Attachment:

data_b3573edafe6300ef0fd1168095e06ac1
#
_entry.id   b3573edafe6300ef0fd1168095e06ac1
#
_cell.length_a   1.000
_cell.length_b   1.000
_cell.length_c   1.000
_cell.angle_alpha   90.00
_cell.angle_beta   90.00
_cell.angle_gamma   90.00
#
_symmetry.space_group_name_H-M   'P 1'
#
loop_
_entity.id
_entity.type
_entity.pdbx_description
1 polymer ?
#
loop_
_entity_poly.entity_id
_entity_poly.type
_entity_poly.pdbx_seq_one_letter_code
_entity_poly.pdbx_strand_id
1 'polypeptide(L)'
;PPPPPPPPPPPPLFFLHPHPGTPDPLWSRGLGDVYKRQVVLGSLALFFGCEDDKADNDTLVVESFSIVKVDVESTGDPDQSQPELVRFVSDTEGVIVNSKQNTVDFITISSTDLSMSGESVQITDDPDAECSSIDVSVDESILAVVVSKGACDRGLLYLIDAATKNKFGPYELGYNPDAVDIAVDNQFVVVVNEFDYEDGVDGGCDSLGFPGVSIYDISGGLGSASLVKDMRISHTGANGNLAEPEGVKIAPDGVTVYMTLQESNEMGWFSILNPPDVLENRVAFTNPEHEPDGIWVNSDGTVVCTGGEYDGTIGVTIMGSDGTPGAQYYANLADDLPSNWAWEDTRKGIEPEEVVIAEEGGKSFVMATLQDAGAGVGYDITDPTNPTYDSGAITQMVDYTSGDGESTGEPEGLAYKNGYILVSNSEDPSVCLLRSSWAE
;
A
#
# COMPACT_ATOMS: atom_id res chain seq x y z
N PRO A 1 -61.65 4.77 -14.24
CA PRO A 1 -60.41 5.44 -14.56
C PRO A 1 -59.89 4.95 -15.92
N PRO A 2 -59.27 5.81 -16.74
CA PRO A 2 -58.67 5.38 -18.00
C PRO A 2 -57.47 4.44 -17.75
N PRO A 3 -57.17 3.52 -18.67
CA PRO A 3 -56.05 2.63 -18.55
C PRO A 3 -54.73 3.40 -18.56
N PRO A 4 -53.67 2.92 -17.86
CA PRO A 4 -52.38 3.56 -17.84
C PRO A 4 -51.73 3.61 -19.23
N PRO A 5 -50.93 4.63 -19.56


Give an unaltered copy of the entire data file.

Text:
data_b3573edafe6300ef0fd1168095e06ac1
#
_entry.id   b3573edafe6300ef0fd1168095e06ac1
#
_cell.length_a   1.000
_cell.length_b   1.000
_cell.length_c   1.000
_cell.angle_alpha   90.00
_cell.angle_beta   90.00
_cell.angle_gamma   90.00
#
_symmetry.space_group_name_H-M   'P 1'
#
loop_
_entity.id
_entity.type
_entity.pdbx_description
1 polymer ?
#
loop_
_entity_poly.entity_id
_entity_poly.type
_entity_poly.pdbx_seq_one_letter_code
_entity_poly.pdbx_strand_id
1 'polypeptide(L)'
;PPPPPPPPPPPPLFFLHPHPGTPDPLWSRGLGDVYKRQVVLGSLALFFGCEDDKADNDTLVVESFSIVKVDVESTGDPDQSQPELVRFVSDTEGVIVNSKQNTVDFITISSTDLSMSGESVQITDDPDAECSSIDVSVDESILAVVVSKGACDRGLLYLIDAATKNKFGPYELGYNPDAVDIAVDNQFVVVVNEFDYEDGVDGGCDSLGFPGVSIYDISGGLGSASLVKDMRISHTGANGNLAEPEGVKIAPDGVTVYMTLQESNEMGWFSILNPPDVLENRVAFTNPEHEPDGIWVNSDGTVVCTGGEYDGTIGVTIMGSDGTPGAQYYANLADDLPSNWAWEDTRKGIEPEEVVIAEEGGKSFVMATLQDAGAGVGYDITDPTNPTYDSGAITQMVDYTSGDGESTGEPEGLAYKNGYILVSNSEDPSVCLLRSSWAE
;
A
#
# COMPACT_ATOMS: atom_id res chain seq x y z
N PRO A 1 -61.65 4.77 -14.24
CA PRO A 1 -60.41 5.44 -14.56
C PRO A 1 -59.89 4.95 -15.92
N PRO A 2 -59.27 5.81 -16.74
CA PRO A 2 -58.67 5.38 -18.00
C PRO A 2 -57.47 4.44 -17.75
N PRO A 3 -57.17 3.52 -18.67
CA PRO A 3 -56.05 2.63 -18.55
C PRO A 3 -54.73 3.40 -18.56
N PRO A 4 -53.67 2.92 -17.86
CA PRO A 4 -52.38 3.56 -17.84
C PRO A 4 -51.73 3.61 -19.23
N PRO A 5 -50.93 4.63 -19.56